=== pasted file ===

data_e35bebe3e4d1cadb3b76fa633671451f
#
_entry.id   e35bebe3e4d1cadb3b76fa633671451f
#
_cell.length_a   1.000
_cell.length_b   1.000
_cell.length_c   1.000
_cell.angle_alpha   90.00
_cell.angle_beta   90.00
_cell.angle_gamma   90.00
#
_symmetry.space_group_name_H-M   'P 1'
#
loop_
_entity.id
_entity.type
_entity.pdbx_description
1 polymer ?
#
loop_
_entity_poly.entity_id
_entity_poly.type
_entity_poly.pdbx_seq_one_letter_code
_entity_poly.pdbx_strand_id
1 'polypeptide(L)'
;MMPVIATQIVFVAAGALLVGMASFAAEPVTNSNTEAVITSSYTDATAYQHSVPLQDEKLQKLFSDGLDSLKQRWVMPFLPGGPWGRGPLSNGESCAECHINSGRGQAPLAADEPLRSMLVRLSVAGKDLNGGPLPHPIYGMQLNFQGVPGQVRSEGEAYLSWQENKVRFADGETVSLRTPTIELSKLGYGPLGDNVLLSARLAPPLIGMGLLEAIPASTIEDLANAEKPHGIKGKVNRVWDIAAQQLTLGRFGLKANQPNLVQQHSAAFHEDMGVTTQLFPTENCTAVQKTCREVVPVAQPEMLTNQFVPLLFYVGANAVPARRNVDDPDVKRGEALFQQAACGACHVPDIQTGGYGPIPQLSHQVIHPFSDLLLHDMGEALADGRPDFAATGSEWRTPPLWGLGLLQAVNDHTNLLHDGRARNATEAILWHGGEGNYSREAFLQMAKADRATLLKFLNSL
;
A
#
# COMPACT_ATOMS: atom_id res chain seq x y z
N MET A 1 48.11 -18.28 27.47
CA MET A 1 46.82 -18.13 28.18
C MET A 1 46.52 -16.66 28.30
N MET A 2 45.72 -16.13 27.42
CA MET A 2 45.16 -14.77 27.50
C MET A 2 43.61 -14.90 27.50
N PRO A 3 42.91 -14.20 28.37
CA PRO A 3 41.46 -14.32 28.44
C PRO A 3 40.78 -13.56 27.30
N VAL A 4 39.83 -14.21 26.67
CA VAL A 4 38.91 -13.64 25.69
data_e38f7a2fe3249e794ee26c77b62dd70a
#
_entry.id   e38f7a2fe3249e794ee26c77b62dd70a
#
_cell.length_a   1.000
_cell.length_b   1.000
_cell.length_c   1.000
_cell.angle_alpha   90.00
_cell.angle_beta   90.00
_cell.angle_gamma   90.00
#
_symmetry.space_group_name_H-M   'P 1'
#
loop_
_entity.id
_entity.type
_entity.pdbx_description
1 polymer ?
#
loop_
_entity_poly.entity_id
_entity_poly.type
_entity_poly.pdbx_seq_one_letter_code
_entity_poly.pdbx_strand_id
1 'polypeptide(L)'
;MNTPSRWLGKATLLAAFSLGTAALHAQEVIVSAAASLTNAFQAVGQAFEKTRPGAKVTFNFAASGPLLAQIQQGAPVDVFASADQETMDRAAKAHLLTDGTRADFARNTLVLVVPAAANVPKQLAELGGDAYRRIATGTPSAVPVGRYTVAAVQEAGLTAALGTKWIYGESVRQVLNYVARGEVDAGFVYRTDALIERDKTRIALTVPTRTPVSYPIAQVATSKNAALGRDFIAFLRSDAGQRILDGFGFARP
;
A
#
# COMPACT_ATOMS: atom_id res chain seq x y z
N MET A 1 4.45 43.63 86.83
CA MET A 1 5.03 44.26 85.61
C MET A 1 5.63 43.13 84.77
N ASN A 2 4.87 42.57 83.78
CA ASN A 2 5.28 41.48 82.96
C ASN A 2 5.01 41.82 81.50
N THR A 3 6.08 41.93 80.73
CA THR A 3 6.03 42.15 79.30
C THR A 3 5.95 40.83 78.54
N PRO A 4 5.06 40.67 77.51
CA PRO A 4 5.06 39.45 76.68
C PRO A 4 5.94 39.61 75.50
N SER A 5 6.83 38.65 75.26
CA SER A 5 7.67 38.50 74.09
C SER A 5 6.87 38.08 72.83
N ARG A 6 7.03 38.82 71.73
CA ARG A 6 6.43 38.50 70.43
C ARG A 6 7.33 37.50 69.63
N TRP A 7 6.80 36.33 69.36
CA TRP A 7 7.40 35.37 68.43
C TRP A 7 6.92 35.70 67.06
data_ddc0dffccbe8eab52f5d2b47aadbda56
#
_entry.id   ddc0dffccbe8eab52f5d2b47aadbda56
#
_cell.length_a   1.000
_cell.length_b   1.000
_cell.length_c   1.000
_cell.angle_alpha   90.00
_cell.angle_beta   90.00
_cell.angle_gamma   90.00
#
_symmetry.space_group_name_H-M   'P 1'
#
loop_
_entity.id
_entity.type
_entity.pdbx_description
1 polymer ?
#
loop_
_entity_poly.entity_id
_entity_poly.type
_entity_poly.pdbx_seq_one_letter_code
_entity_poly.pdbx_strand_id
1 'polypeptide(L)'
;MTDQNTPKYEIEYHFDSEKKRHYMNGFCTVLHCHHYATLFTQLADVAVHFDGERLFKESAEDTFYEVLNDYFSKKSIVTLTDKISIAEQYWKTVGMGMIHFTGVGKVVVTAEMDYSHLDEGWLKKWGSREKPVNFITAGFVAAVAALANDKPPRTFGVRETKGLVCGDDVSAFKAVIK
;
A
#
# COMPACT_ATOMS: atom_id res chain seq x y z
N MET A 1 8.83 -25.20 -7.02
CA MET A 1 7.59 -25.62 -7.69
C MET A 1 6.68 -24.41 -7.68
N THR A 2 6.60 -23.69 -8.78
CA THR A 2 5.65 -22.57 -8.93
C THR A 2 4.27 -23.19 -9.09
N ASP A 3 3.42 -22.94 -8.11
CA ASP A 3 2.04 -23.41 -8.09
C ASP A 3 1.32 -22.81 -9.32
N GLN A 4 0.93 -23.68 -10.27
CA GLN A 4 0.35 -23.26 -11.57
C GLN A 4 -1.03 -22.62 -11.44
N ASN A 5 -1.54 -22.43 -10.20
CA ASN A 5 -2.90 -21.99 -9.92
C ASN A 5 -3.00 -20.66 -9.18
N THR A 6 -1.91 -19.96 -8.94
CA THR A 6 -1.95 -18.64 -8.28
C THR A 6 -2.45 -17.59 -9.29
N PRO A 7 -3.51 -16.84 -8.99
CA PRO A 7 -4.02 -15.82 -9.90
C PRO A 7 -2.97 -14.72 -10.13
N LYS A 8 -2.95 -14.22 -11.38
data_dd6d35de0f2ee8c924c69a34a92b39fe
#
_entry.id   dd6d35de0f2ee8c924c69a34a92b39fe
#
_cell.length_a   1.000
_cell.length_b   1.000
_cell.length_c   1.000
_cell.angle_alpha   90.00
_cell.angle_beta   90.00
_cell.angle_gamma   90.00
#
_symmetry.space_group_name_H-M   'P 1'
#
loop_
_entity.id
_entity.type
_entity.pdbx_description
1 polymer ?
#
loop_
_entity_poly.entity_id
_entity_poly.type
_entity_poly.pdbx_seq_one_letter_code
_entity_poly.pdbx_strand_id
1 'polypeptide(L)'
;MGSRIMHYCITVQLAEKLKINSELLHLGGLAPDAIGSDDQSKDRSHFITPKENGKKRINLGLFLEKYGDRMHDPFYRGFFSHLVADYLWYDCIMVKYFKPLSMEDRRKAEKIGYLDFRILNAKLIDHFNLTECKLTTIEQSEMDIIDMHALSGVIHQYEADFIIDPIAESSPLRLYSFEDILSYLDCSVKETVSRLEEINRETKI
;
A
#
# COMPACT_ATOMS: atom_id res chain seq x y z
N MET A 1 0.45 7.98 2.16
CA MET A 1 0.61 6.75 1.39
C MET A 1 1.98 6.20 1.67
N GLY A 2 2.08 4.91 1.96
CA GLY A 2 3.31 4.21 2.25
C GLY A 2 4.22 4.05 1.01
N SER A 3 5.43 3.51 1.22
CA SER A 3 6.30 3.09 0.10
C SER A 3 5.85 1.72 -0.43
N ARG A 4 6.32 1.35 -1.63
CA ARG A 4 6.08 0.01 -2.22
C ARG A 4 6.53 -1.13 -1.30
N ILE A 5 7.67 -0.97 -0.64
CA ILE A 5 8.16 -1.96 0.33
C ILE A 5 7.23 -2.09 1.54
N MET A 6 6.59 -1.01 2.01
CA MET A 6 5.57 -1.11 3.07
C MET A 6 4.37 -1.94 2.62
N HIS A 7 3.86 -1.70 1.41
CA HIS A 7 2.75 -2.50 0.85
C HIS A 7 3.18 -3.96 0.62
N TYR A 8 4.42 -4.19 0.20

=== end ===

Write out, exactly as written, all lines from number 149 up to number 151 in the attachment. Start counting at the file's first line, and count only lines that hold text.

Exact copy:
_cell.length_a   1.000
_cell.length_b   1.000
_cell.length_c   1.000